By Mark Hinds, CEO of Polymatica.
UK retailers are feeling more pressure than ever before due to rising costs and increased competition, as such, they should be doing everything they can to remain competitive.
Many retailers are already aware that data is one of the most valuable assets they hold, however, just having it doesn't necessarily mean it is being learned from. In an ideal world, each part of a retailer's operation should be analysing the vast wealth of data they hold at every level and in every department, to make more intelligent decisions; but the reality is that this simply isn't happening.
One issue is the sheer quantity of data being analysed. As data volumes double every 18-36 months, traditional business intelligence (BI) and analytics solutions are simply failing to keep pace. Analysis is often measured in days, rather than seconds, minutes or hours. Retailers therefore face a stark choice; restricting themselves to narrow subsets of data in order to receive limited insight in a timely fashion, or performing a more in-depth analysis that cannot necessarily give insight at the speed the business needs.
Another issue is who can actually perform the analysis. Most retailers have a large pool of staff with deep expertise in different areas of the business. If these subject matter experts could analyse data directly, they could drive enormous additional value and revenue. So why is this almost never achieved?
Over complicating the issue?
Data analysis has a reputation for being difficult. Most established BI and analytics tools require specialist skills – including in-depth knowledge of mathematical modelling, an understanding of Machine Learning techniques, and coding languages such as R or Python. It's not hard to see why this might be off-putting to someone whose expertise lies in logistics or purchasing.
As a result, most retailers rely on trained data scientists to perform analysis. This presents a bottleneck, increasing the time analysis takes and reducing the organisations' agility. After all, these trained specialists will probably lack detailed knowledge of specific business units – meaning any insight will need to rely on a back-and-forth with business specialists, or risk insights that are incomplete at best, and misguiding at worst.
But how can retailers empower subject matter experts to analyse data directly?
The first and most obvious step in encouraging wider engagement with analytics is to put in place the right tools. Most retailers understand that speed and power is critical to digesting enormous amounts of information in near-real-time, with no pre-filtering. Yet just as important is technology that feels accessible, and that can offer step-by-step support for the non-professional. Any such platform should make the common functions easy – with templates for complex tasks, as well as tutorials, dashboarding, and easy-to-use visual modelling.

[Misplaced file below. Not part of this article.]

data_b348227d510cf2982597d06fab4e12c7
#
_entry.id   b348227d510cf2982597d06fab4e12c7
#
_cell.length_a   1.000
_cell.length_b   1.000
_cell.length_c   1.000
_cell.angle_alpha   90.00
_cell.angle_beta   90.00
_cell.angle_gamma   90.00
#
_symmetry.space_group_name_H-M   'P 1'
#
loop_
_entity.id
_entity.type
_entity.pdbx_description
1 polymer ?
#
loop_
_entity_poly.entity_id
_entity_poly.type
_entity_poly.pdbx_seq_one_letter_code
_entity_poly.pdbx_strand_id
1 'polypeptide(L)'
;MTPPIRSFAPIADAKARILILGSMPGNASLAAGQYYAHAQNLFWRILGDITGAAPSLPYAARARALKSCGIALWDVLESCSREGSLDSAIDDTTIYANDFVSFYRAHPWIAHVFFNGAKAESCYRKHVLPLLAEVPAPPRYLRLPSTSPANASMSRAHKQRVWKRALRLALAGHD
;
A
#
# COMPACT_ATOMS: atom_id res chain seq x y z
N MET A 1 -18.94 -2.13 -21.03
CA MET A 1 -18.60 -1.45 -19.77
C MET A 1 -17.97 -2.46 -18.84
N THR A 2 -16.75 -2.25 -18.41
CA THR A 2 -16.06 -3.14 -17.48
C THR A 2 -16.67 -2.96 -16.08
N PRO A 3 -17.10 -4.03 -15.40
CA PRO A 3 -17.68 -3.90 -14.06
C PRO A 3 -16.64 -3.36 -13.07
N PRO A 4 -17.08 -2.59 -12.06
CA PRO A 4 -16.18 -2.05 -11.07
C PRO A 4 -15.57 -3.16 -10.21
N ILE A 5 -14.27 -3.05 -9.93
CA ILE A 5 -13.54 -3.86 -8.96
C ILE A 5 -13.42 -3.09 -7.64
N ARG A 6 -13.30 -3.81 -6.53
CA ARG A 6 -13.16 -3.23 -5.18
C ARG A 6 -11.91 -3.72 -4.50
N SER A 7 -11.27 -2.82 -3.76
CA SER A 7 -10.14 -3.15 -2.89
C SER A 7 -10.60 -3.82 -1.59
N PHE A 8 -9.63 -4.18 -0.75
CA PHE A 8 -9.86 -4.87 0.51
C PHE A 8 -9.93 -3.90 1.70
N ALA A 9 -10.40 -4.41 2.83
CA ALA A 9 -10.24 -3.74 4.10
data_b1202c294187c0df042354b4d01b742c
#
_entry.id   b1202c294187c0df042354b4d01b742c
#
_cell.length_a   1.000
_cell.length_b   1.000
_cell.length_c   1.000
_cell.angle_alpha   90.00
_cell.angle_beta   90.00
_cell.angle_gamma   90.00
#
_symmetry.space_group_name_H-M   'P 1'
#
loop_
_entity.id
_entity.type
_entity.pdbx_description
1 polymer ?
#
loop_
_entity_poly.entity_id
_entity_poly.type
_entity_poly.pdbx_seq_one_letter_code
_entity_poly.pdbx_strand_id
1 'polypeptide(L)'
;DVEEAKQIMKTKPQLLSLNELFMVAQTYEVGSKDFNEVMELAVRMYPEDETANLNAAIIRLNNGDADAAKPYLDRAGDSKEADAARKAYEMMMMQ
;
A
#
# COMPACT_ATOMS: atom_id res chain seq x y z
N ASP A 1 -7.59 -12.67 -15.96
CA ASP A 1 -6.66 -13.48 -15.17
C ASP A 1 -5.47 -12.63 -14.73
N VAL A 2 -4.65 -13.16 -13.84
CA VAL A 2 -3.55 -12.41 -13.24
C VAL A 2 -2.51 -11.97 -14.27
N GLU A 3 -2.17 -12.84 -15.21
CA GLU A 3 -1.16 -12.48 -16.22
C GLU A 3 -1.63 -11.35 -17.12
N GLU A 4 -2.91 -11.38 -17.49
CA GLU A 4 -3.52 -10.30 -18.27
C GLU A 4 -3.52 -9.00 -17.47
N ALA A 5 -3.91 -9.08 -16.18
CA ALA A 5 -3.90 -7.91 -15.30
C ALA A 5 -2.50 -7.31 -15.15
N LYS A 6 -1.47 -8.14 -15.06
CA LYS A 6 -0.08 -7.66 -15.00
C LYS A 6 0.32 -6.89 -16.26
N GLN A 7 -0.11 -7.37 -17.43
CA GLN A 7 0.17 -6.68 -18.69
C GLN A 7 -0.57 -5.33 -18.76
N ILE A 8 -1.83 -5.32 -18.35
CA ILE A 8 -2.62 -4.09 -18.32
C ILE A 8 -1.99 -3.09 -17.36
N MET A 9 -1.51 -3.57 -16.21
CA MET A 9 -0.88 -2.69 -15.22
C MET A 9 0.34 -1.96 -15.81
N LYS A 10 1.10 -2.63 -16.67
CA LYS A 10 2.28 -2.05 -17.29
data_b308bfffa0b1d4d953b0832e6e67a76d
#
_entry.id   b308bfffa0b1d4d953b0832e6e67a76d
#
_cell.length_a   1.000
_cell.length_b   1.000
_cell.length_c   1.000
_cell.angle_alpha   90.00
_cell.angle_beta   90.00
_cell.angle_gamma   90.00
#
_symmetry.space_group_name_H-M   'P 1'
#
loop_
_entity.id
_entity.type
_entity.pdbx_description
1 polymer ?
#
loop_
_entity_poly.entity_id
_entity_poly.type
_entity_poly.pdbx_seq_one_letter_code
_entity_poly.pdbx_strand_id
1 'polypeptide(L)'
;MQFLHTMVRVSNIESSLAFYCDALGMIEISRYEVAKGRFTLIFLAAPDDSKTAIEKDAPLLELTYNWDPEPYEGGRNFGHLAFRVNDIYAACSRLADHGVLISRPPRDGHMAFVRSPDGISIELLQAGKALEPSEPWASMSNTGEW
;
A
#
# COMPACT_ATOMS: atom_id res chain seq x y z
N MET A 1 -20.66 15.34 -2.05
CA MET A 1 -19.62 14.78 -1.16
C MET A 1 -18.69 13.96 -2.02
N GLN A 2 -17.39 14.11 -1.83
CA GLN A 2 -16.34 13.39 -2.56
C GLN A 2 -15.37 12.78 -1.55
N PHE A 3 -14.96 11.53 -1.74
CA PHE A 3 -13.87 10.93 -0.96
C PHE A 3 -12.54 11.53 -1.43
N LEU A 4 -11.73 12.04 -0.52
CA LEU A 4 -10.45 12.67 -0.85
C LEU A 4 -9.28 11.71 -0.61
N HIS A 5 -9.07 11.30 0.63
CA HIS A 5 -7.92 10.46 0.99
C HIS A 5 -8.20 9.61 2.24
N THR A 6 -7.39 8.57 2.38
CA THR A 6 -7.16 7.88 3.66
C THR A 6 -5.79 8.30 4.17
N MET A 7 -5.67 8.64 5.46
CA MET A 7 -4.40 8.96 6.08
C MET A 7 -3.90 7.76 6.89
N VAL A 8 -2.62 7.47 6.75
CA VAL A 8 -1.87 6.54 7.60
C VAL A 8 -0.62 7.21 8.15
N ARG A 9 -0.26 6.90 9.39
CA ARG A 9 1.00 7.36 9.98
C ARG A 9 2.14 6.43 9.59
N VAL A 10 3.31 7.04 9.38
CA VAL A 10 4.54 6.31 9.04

Even so, as analytics can seem intimidating to the uninitiated, you'll need to address the employee 'fear factor'. In truth, all that retail users really need to get started is an understanding of spreadsheets and basic maths, and a willingness to give it a try. The trick is in helping them to recognise this, and encouraging them to engage with data.
Retailers should look to identify those individuals who are willing to try using data to their advantage. Investigating who, whether existing staff or a new hire, can bridge the worlds between data and the business is a huge advantage. This person can help employees identify the questions they need to ask to get the insight they need from the data that is available. This won't be an overnight process. Employees need time to recognise the benefits of engaging with data – to the point they start to become internal advocates and spread their message within the organisation.
Retailers will also need to engage with their IT department to ensure that data is not exclusively 'controlled' and ring-fenced. Taking up data scientists' and IT professionals' time to help other employees access data directly should be framed in terms of the clear long-term benefits. Ultimately, it will free up data scientists and IT professionals to do more valuable, skilled tasks – in other words, a win-win.
A new outlook
Making use of real-time data analytics opens up a whole host of new possibilities for retailers – something which could be hugely beneficial during uncertain times. A retailer could, for instance, explore sales data in far more detail as part of a discussion on which lines are selling best to investigate how they can replicate success across other products. Analytics can help to drive far more intelligent decisions being made across the organisation, which will have a bigger long-term impact because they're based on the entirety of a retailers data, not subsets. The potential made possible by these systems is almost endless and could be the magic bullet that help retailers succeed at a time when others aren't.